Cavalieri has used her show to give voice to a range of poets, from the obscure to the famous.
Grace Cavalieri, host of “The Poet and the Poem from the Library of Congress,” doesn’t waste much time in getting to the point.
“Journalists love words,” she tells her in-studio guest on a recent weekday morning. “Why aren’t more of them poets?”
It’s a natural question for David Tucker, a 59-year-old editor at the Newark Star-Ledger, who was one of two individuals to receive this year’s Witter Bynner Fellowship for promising poets.
He’s careful to hedge his response. “It’s not a profession you can be cavalier about,” he says. “Really great journalists give themselves totally to what they are doing.”
Tucker, a mustachioed man with a thick mane of silvery hair and a relaxed, deliberative mien, goes on to read a few poems — several of which paint jarringly poignant snapshots of newsroom life — from “Late for Work,” his first full-length poetry collection.
Outside the studio in the control room, Kenneth Flynn, Cavalieri’s husband of 53 years and associate producer, sits with a legal pad in hand, taking timing notes.
“She’s an amazing woman,” he says of his wife.
She certainly is indefatigable.
The 74-year-old Cavalieri, a petite woman with short gray hair and distinctively hip eyeglasses, currently is celebrating the 30th anniversary season of “The Poet and the Poem,” the longest running poetry-only radio program in the United States. Over its three-decade run, the show has given voice to some 2,000 poets for an hour of discussion and readings.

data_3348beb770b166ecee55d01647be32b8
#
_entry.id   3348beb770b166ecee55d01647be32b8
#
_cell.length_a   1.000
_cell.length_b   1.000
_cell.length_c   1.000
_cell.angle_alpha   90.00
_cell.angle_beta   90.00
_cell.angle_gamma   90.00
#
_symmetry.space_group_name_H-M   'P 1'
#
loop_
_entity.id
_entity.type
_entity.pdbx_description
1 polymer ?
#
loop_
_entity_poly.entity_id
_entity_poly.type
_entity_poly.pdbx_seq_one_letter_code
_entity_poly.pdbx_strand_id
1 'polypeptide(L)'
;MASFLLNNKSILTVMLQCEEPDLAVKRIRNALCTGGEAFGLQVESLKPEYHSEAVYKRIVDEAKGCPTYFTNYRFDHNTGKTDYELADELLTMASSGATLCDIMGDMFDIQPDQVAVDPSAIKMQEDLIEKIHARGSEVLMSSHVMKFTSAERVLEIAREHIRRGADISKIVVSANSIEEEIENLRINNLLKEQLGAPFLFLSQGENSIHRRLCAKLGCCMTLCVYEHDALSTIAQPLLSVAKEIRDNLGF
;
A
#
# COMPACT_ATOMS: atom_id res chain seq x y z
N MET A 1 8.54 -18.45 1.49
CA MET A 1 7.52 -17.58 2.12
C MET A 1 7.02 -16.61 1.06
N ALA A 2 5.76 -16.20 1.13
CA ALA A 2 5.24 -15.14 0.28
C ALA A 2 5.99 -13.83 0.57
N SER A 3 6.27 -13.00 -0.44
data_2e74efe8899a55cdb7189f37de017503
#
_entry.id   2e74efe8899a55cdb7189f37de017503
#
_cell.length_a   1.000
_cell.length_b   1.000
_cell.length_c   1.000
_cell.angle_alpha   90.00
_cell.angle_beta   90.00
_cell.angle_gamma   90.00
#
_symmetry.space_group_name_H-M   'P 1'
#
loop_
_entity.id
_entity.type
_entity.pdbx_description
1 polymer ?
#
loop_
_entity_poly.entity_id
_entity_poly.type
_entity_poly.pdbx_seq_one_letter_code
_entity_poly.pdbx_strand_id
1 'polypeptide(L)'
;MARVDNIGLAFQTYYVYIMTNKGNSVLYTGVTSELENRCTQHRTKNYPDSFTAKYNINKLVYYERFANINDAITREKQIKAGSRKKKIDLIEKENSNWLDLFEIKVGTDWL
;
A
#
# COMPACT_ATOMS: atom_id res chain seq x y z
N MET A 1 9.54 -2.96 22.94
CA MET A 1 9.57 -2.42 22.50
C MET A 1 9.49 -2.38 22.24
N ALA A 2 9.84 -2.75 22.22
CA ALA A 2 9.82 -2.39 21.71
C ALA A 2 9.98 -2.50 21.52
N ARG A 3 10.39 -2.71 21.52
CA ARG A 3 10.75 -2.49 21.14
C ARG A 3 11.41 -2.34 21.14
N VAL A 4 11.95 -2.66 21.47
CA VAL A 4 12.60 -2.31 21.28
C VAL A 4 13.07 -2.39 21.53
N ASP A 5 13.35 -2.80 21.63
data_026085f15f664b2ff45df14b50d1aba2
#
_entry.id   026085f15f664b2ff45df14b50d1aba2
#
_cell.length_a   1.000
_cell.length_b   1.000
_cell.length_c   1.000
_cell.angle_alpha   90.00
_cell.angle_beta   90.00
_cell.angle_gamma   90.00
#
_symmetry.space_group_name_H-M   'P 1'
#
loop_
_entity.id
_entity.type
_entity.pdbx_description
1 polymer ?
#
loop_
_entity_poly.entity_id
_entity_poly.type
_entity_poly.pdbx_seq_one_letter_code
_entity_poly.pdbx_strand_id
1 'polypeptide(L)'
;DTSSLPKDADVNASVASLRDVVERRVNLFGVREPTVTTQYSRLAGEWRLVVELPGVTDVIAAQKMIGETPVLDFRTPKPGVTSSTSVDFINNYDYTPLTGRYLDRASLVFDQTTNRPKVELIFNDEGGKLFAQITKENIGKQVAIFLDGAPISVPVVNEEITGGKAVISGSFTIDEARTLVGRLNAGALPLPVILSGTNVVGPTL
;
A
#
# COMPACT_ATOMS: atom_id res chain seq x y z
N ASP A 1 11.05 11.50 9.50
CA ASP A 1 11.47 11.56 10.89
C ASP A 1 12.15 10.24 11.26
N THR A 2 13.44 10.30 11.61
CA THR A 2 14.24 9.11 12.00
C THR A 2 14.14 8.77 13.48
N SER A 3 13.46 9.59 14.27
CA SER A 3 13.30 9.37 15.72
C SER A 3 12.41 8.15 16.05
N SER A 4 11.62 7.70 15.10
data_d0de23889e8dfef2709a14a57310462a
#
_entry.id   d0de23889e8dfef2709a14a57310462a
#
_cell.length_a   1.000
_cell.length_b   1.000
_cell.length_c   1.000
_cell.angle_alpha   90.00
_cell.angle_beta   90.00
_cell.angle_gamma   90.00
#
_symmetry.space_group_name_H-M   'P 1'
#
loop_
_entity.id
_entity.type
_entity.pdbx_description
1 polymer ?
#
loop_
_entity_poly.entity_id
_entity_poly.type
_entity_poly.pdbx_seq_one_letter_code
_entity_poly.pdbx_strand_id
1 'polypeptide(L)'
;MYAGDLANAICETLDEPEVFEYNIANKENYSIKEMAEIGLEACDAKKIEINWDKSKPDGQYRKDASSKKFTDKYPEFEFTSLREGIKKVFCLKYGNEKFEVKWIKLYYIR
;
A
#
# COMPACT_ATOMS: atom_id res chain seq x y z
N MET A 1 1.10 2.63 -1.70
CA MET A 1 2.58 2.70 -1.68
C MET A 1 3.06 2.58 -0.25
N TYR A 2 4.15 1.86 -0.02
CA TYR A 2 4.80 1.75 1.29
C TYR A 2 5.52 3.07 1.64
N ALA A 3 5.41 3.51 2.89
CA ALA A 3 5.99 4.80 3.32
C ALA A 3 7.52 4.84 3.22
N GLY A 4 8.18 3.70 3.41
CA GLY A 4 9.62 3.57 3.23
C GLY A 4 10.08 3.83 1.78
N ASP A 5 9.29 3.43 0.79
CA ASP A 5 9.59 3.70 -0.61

Cavalieri’s program has come a long way since it debuted on Feb. 22, 1977, on Pacifica Network’s fledgling WPFW radio station, at the time located on the fifth floor above a drugstore at 15th and L streets Northwest. In the early days, Cavalieri, who was a founding member of the all-jazz station, had to juggle the roles of receptionist, host, poetry teacher and sound engineer.
“We were just building that station with Silly Putty and glue and love,” she says.
She remembers interviewing Pulitzer Prize-winning poet Henry Taylor when “somebody pushed the wrong button” and “all the people buzzing in” at the front door could be heard on air. Taylor, however, didn’t let it disrupt the program but instead “braided” the interruptions into his reading.
“He just used it sort of like performance art,” she says. “That was the program for 20 years. It was live and you died on the air, or you glistened.” (For a short time, Cavalieri, who has taught poetry classes at numerous colleges, also hosted “Dial-a-Poem” on WPFW, during which “drunks, grandmas, taxi drivers and prizefighters” would phone in with their own poems and “I would help them with their work,” she says.)